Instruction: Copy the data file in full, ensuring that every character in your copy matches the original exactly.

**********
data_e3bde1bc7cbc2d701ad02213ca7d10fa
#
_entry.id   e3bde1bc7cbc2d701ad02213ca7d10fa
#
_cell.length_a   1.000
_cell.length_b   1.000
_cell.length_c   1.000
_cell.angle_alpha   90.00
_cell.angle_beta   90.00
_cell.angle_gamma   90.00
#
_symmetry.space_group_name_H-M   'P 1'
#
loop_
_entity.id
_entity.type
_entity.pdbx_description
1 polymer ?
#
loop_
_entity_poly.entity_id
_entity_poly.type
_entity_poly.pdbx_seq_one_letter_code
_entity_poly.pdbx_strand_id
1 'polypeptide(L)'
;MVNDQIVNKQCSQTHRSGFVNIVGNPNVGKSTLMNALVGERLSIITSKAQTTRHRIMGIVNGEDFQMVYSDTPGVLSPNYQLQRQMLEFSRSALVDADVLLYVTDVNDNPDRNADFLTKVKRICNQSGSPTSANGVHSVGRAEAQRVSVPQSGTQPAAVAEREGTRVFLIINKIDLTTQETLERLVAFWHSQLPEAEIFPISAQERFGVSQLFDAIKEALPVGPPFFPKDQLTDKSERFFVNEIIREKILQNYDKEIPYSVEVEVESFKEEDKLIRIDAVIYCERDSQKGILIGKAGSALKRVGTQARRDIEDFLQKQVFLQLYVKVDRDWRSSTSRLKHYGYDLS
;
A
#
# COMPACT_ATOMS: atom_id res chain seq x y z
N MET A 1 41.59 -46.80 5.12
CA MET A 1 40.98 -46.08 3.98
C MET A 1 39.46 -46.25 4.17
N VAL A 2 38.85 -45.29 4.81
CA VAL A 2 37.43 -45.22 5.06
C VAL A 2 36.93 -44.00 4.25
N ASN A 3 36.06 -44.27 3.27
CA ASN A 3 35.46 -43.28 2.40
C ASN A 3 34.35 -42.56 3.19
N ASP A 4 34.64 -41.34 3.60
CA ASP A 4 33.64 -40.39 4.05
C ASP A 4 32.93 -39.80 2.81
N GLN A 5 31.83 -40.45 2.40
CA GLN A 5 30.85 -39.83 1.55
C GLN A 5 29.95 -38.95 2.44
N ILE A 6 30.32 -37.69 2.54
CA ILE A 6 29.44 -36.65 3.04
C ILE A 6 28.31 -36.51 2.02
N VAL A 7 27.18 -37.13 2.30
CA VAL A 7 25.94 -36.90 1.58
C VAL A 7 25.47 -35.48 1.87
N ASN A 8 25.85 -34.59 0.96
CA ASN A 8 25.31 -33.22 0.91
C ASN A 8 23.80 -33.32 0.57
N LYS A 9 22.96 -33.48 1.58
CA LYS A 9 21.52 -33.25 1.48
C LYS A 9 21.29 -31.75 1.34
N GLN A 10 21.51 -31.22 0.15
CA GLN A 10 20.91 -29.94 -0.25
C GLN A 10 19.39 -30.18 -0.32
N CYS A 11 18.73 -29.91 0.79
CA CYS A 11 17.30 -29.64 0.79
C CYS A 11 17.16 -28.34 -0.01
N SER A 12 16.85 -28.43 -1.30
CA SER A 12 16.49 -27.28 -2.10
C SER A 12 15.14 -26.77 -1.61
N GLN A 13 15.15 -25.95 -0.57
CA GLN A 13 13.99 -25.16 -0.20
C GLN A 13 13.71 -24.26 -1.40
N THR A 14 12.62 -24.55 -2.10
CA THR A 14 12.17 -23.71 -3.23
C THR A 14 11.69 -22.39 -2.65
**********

data_e3bde1bc7cbc2d701ad02213ca7d10fa
#
_entry.id   e3bde1bc7cbc2d701ad02213ca7d10fa
#
_cell.length_a   1.000
_cell.length_b   1.000
_cell.length_c   1.000
_cell.angle_alpha   90.00
_cell.angle_beta   90.00
_cell.angle_gamma   90.00
#
_symmetry.space_group_name_H-M   'P 1'
#
loop_
_entity.id
_entity.type
_entity.pdbx_description
1 polymer ?
#
loop_
_entity_poly.entity_id
_entity_poly.type
_entity_poly.pdbx_seq_one_letter_code
_entity_poly.pdbx_strand_id
1 'polypeptide(L)'
;MVNDQIVNKQCSQTHRSGFVNIVGNPNVGKSTLMNALVGERLSIITSKAQTTRHRIMGIVNGEDFQMVYSDTPGVLSPNYQLQRQMLEFSRSALVDADVLLYVTDVNDNPDRNADFLTKVKRICNQSGSPTSANGVHSVGRAEAQRVSVPQSGTQPAAVAEREGTRVFLIINKIDLTTQETLERLVAFWHSQLPEAEIFPISAQERFGVSQLFDAIKEALPVGPPFFPKDQLTDKSERFFVNEIIREKILQNYDKEIPYSVEVEVESFKEEDKLIRIDAVIYCERDSQKGILIGKAGSALKRVGTQARRDIEDFLQKQVFLQLYVKVDRDWRSSTSRLKHYGYDLS
;
A
#
# COMPACT_ATOMS: atom_id res chain seq x y z
N MET A 1 41.59 -46.80 5.12
CA MET A 1 40.98 -46.08 3.98
C MET A 1 39.46 -46.25 4.17
N VAL A 2 38.85 -45.29 4.81
CA VAL A 2 37.43 -45.22 5.06
C VAL A 2 36.93 -44.00 4.25
N ASN A 3 36.06 -44.27 3.27
CA ASN A 3 35.46 -43.28 2.40
C ASN A 3 34.35 -42.56 3.19
N ASP A 4 34.64 -41.34 3.60
CA ASP A 4 33.64 -40.39 4.05
C ASP A 4 32.93 -39.80 2.81
N GLN A 5 31.83 -40.45 2.40
CA GLN A 5 30.85 -39.83 1.55
C GLN A 5 29.95 -38.95 2.44
N ILE A 6 30.32 -37.69 2.54
CA ILE A 6 29.44 -36.65 3.04
C ILE A 6 28.31 -36.51 2.02
N VAL A 7 27.18 -37.13 2.30
CA VAL A 7 25.94 -36.90 1.58
C VAL A 7 25.47 -35.48 1.87
N ASN A 8 25.85 -34.59 0.96
CA ASN A 8 25.31 -33.22 0.91
C ASN A 8 23.80 -33.32 0.57
N LYS A 9 22.96 -33.48 1.58
CA LYS A 9 21.52 -33.25 1.48
C LYS A 9 21.29 -31.75 1.34
N GLN A 10 21.51 -31.22 0.15
CA GLN A 10 20.91 -29.94 -0.25
C GLN A 10 19.39 -30.18 -0.32
N CYS A 11 18.73 -29.91 0.79
CA CYS A 11 17.30 -29.64 0.79
C CYS A 11 17.16 -28.34 -0.01
N SER A 12 16.85 -28.43 -1.30
CA SER A 12 16.49 -27.28 -2.10
C SER A 12 15.14 -26.77 -1.61
N GLN A 13 15.15 -25.95 -0.57
CA GLN A 13 13.99 -25.16 -0.20
C GLN A 13 13.71 -24.26 -1.40
N THR A 14 12.62 -24.55 -2.10
CA THR A 14 12.17 -23.71 -3.23
C THR A 14 11.69 -22.39 -2.65